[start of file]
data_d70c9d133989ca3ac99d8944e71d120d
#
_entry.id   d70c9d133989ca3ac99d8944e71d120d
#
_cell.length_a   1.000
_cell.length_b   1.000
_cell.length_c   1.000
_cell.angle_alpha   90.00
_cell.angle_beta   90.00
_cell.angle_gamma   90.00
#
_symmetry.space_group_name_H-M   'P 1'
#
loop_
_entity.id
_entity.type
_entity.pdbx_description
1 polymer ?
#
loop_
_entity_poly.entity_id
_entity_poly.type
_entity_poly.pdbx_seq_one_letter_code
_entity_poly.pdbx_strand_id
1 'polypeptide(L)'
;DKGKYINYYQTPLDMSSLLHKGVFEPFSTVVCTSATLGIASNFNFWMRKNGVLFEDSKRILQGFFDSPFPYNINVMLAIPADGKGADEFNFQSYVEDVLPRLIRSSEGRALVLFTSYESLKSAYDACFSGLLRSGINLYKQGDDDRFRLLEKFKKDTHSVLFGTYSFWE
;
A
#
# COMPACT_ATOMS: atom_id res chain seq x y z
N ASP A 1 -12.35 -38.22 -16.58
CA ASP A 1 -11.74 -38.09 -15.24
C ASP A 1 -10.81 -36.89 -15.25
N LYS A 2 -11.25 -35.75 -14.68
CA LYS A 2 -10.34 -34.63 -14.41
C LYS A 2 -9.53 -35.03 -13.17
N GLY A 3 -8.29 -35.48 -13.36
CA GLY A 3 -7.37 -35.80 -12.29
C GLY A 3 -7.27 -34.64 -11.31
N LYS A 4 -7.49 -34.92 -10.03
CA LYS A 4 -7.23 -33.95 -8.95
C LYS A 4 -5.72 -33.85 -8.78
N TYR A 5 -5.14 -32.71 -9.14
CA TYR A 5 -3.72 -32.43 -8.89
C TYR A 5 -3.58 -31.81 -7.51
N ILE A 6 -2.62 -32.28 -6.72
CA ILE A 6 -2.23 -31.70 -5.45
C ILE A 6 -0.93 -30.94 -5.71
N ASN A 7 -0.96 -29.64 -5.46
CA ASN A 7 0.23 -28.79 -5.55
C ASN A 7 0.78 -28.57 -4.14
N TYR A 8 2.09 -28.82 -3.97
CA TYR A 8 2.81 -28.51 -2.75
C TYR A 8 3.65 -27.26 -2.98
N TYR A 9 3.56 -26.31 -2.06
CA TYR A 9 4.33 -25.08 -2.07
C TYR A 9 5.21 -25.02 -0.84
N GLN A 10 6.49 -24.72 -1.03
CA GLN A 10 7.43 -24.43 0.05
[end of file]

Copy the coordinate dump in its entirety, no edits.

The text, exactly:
data_d70c9d133989ca3ac99d8944e71d120d
#
_entry.id   d70c9d133989ca3ac99d8944e71d120d
#
_cell.length_a   1.000
_cell.length_b   1.000
_cell.length_c   1.000
_cell.angle_alpha   90.00
_cell.angle_beta   90.00
_cell.angle_gamma   90.00
#
_symmetry.space_group_name_H-M   'P 1'
#
loop_
_entity.id
_entity.type
_entity.pdbx_description
1 polymer ?
#
loop_
_entity_poly.entity_id
_entity_poly.type
_entity_poly.pdbx_seq_one_letter_code
_entity_poly.pdbx_strand_id
1 'polypeptide(L)'
;DKGKYINYYQTPLDMSSLLHKGVFEPFSTVVCTSATLGIASNFNFWMRKNGVLFEDSKRILQGFFDSPFPYNINVMLAIPADGKGADEFNFQSYVEDVLPRLIRSSEGRALVLFTSYESLKSAYDACFSGLLRSGINLYKQGDDDRFRLLEKFKKDTHSVLFGTYSFWE
;
A
#
# COMPACT_ATOMS: atom_id res chain seq x y z
N ASP A 1 -12.35 -38.22 -16.58
CA ASP A 1 -11.74 -38.09 -15.24
C ASP A 1 -10.81 -36.89 -15.25
N LYS A 2 -11.25 -35.75 -14.68
CA LYS A 2 -10.34 -34.63 -14.41
C LYS A 2 -9.53 -35.03 -13.17
N GLY A 3 -8.29 -35.48 -13.36
CA GLY A 3 -7.37 -35.80 -12.29
C GLY A 3 -7.27 -34.64 -11.31
N LYS A 4 -7.49 -34.92 -10.03
CA LYS A 4 -7.23 -33.95 -8.95
C LYS A 4 -5.72 -33.85 -8.78
N TYR A 5 -5.14 -32.71 -9.14
CA TYR A 5 -3.72 -32.43 -8.89
C TYR A 5 -3.58 -31.81 -7.51
N ILE A 6 -2.62 -32.28 -6.72
CA ILE A 6 -2.23 -31.70 -5.45
C ILE A 6 -0.93 -30.94 -5.71
N ASN A 7 -0.96 -29.64 -5.46
CA ASN A 7 0.23 -28.79 -5.55
C ASN A 7 0.78 -28.57 -4.14
N TYR A 8 2.09 -28.82 -3.97
CA TYR A 8 2.81 -28.51 -2.75
C TYR A 8 3.65 -27.26 -2.98
N TYR A 9 3.56 -26.31 -2.06
CA TYR A 9 4.33 -25.08 -2.07
C TYR A 9 5.21 -25.02 -0.84
N GLN A 10 6.49 -24.72 -1.03
CA GLN A 10 7.43 -24.43 0.05